May 2017

Six days have passed since May began.

The trees and bushes have now formed

a natural enclosure, hiding the Welsh hills,

and sheltering us in our acre of land.

Our thoughts, too, are often sheltered and enclosed

leaving us silent but aware

while the birds sing in the early dawn.


Photograph taken by Sr Clare


As I wrote the above I thought of Robert Browning’s poem


Oh, to be in England

Now that April’s there,

And whoever wakes in England

Sees, some morning, unaware,

That the lowest boughs and the brushwood sheaf

Round the elm-tree bole are in tiny leaf,

while the chaffinch sings on the orchard bough

In England - now !

And after April, when May follows,

And the whitethroat builds, and all the swallows !

Hark, where my blossomed pear-tree in the hedge

Leans to the field and scatters on the clover

Blossoms and dewdrops - at the bent spray’s edge -

That’s the wise thrush; he sings each song twice over,

Lest you should think he never could recapture

The first fine careless rapture !

And though the fields look rough with hoary dew,

All will be gay when noontide wakes anew

The buttercups, the little children’s dower

- Far brighter than this gaudy melon-flower !


On the same day that I had copied the above poem

I read "Glimpses of Eden" by Jonathan Tulloch

THE TABLET for 6th May 2017.

His short article concluded with the following sentence:

"From somewhere in the hawthorns, a whitethroat

began to sing."


The next day I found a short description in wikipedia :

"The common whitethroat is widespread

typical warbler which breeds throughout Europe

and across much of temperate Asia.

This small passerine is strongly migratory

and winters in tropical Africa, Arabia and Pakistan."


Male Whitethroat

Photograph by Steve Oakes


12th May

For some days I have been watching

a small group of birds feeding

on the food I put out in the morning.

They are smaller than blackbirds and obviously gregarious.

They are very glossy, with a sheen of purple and green

when touched by sunlight.

I recognised them today: they are STARLINGS.

Apparently they are declining in numbers

and this is the first time we have ever seen them in our garden.

Are they called ‘starlings’ because their feathers are black,

and the small areas of colour make them resemble the night sky?


I seem to have been in an ornithological mode.

To conclude I will add the photograph of

an European Starling Flock

from Wykipedia .

13th May

We heard last night that there had been cyber attacks

on many computers in NHS hospitals and surgeries

here in GB, and in many other countries throughout the world.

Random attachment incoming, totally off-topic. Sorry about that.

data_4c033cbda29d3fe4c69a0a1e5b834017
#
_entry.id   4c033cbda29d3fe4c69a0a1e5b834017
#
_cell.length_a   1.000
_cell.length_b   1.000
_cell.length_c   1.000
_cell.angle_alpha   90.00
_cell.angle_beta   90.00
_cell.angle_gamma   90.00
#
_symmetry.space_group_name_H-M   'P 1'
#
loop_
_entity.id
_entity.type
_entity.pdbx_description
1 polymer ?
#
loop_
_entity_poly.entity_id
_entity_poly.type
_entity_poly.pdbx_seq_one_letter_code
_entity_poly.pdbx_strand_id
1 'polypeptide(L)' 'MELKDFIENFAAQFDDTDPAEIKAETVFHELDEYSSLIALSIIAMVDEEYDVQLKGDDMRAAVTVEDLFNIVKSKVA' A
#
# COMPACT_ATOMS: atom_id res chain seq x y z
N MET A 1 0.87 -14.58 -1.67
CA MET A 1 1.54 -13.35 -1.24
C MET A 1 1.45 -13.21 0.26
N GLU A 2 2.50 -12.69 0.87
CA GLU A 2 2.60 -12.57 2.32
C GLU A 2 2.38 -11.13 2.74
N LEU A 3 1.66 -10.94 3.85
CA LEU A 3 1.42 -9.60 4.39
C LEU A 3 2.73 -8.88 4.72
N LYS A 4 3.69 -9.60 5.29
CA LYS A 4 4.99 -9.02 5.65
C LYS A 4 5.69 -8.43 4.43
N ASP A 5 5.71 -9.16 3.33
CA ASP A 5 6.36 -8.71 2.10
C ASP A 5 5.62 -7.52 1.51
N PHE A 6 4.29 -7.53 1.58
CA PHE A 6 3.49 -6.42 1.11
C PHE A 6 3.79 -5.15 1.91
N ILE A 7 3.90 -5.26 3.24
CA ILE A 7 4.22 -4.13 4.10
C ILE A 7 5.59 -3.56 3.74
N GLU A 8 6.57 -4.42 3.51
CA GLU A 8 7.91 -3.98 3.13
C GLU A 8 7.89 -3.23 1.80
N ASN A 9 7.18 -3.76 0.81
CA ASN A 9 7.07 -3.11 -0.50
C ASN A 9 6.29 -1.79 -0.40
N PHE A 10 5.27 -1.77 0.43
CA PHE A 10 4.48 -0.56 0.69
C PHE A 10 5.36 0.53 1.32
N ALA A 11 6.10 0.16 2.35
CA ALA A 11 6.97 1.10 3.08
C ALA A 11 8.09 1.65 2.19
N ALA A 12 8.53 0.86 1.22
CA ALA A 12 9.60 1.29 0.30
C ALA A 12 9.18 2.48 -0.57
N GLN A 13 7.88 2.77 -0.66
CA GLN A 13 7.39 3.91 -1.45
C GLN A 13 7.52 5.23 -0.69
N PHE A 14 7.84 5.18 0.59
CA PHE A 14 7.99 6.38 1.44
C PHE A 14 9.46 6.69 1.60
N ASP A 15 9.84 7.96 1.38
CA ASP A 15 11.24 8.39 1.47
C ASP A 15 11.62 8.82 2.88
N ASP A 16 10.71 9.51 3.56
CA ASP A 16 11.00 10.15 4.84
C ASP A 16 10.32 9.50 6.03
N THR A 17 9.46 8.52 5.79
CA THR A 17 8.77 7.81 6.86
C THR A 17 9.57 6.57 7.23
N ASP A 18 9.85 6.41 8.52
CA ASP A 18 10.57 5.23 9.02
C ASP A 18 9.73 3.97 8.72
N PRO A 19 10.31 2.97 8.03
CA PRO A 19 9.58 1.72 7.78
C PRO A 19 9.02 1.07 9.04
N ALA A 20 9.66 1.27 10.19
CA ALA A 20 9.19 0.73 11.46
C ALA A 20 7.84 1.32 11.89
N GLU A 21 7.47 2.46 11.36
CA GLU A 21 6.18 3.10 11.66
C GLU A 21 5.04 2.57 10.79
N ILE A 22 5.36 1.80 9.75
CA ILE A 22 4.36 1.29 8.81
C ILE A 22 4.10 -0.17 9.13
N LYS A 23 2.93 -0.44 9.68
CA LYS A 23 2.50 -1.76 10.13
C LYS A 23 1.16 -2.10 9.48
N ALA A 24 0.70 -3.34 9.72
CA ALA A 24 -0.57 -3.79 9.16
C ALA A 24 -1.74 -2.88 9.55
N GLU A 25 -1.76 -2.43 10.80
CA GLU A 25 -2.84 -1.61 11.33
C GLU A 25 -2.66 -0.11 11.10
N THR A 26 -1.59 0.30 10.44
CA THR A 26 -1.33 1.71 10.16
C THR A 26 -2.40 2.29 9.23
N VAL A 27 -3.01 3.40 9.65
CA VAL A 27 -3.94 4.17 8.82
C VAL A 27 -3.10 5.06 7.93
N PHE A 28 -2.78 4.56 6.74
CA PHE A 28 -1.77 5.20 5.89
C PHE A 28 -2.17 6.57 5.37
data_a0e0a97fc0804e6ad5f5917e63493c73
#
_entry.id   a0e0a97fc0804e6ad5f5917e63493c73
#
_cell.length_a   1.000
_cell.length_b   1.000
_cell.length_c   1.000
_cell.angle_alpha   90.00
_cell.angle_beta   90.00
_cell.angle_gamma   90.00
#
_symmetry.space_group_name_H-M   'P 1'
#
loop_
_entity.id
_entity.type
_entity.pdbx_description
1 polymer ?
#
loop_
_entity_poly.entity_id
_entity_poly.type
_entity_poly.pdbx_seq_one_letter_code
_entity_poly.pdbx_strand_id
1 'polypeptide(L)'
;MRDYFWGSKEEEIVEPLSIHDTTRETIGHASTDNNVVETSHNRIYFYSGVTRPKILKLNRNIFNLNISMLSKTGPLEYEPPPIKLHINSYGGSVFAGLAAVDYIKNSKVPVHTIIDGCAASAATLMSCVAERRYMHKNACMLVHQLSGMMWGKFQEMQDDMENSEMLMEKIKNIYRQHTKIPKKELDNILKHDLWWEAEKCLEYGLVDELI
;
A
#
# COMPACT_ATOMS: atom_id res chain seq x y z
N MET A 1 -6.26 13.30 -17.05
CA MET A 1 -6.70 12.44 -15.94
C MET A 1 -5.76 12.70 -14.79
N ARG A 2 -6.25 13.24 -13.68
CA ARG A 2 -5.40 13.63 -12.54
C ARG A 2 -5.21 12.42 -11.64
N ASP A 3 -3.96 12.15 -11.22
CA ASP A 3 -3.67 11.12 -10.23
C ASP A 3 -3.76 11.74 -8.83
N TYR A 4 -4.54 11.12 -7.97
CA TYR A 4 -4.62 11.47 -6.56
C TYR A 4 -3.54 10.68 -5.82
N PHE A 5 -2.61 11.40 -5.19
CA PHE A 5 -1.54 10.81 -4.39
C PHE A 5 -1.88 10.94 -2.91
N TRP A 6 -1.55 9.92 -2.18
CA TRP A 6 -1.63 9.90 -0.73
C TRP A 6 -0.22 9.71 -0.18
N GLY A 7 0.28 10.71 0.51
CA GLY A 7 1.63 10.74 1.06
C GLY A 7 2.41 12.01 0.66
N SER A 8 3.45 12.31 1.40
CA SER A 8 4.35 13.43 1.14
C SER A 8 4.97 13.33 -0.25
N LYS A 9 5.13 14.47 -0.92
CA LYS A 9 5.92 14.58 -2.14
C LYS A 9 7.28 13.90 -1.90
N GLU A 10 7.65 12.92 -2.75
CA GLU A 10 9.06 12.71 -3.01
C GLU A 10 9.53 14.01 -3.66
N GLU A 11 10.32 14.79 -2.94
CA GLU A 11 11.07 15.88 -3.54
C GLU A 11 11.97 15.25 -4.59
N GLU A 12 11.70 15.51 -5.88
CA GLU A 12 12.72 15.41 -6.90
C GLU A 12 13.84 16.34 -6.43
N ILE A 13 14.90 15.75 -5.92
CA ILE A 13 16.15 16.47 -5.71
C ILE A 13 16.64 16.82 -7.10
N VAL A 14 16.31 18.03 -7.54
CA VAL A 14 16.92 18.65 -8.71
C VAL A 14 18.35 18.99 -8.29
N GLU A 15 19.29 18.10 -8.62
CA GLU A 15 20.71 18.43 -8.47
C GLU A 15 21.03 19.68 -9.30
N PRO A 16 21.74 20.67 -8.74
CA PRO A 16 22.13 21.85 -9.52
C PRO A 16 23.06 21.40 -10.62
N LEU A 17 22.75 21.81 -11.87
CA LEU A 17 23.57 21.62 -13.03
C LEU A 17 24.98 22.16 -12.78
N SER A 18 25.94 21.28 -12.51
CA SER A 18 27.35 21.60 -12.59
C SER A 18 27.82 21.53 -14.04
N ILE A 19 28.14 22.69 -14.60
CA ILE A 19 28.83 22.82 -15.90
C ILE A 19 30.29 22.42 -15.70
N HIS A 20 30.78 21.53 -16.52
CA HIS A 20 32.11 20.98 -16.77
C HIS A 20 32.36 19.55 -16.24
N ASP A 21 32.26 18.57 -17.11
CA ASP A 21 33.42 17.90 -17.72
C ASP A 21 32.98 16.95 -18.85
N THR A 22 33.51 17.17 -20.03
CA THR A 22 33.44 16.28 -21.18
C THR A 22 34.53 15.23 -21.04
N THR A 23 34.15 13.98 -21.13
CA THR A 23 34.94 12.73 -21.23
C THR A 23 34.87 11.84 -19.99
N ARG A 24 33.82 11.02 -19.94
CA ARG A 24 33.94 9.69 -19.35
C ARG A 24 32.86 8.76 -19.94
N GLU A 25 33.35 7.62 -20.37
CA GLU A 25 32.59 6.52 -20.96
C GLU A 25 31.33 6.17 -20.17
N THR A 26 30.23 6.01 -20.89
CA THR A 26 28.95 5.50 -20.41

The perpetrators were demanding money ....

but can one believe that if money were paid

that all would be well again ?

Soon afterwards an English man,

who wished to remain anonymous,

discovered a fault in the sending of the text and aninhilated it.

Thanks be to God.

However, a day later, 14th May,

we learned that the perpetrators,

having corrected their mistake,

made another demand for money ...

When will all this cease ?

Yet the birds continue to sing, and the flowers are a delight -

are human beings now the only blight ?!


It is now the 19th May and the sky is overcast.

It is still the season of the ducks and many drakes

who patiently wait for me to scatter bread for them.

Two foxes now arrive at different times

very early in the morning and eat both bread

and soaked cat biscuits,

as well as the cat food not eaten by the house cats.

In this way, nothing is wasted !


Photograph taken by Sr Monica


I wish we could also feed the many hungry people

in the world who are suffering from drought, and abject poverty.

We support several Charities but requests for more money

continue to arrive.....

Poor men have been ringing our door bell

during the last few months.

The nuns on door duty provide them with food and drink,

as well as kindly words:

there is so little that we can do for them....


25th May

During this month our garden has grown in beauty,

and birds sing their joyful dawn chorus,

while some human beings have degenerated,

determined to kill and maim young people.

This recently happened in Manchester.

The survivors have been traumatised,

and the parents of the dead and injured are distraught.

Yet the consequences also called forth unexpected heroism

as many people, regardless of their personal safety,

hastened to help the injured.

The police arrived after some two minutes,

ambulances were summoned,

and doctors in several hospitals worked throughout the night

to save lives. Some people died, while others

will remain invalids for a long time.

Such atrocities seem to be increasingly

committed world-wide.

Lord have mercy on us all.


It is now Monday 29th May.

Heavy rain fell during the night leaving bushes and trees

adorned with sparkling drops,

more wonderful than any jewels.

The birds sang at dawn, and blackbirds foraged for food.

Another day had begun.

A flock of six drakes flew in,

pecking at the bread on the lawn.

But there was no sign of the fox while I was there.

Some days ago our long-haired ginger cat

chased a young fox, which took refuge behind some bushes.

Strangely enough this reminded me of the biblical story

in Genesis of the Man and Woman

hiding from God after they been tempted by the serpent.

They then knew that they were naked and vulnerable.


Branch of a fig tree May 2017

Many of the trees on the edge of our enclosure

are more than a hundred years old,

glistening with raindrops today.

Every bush and flower is shining with water,

as the source of life is touched by light.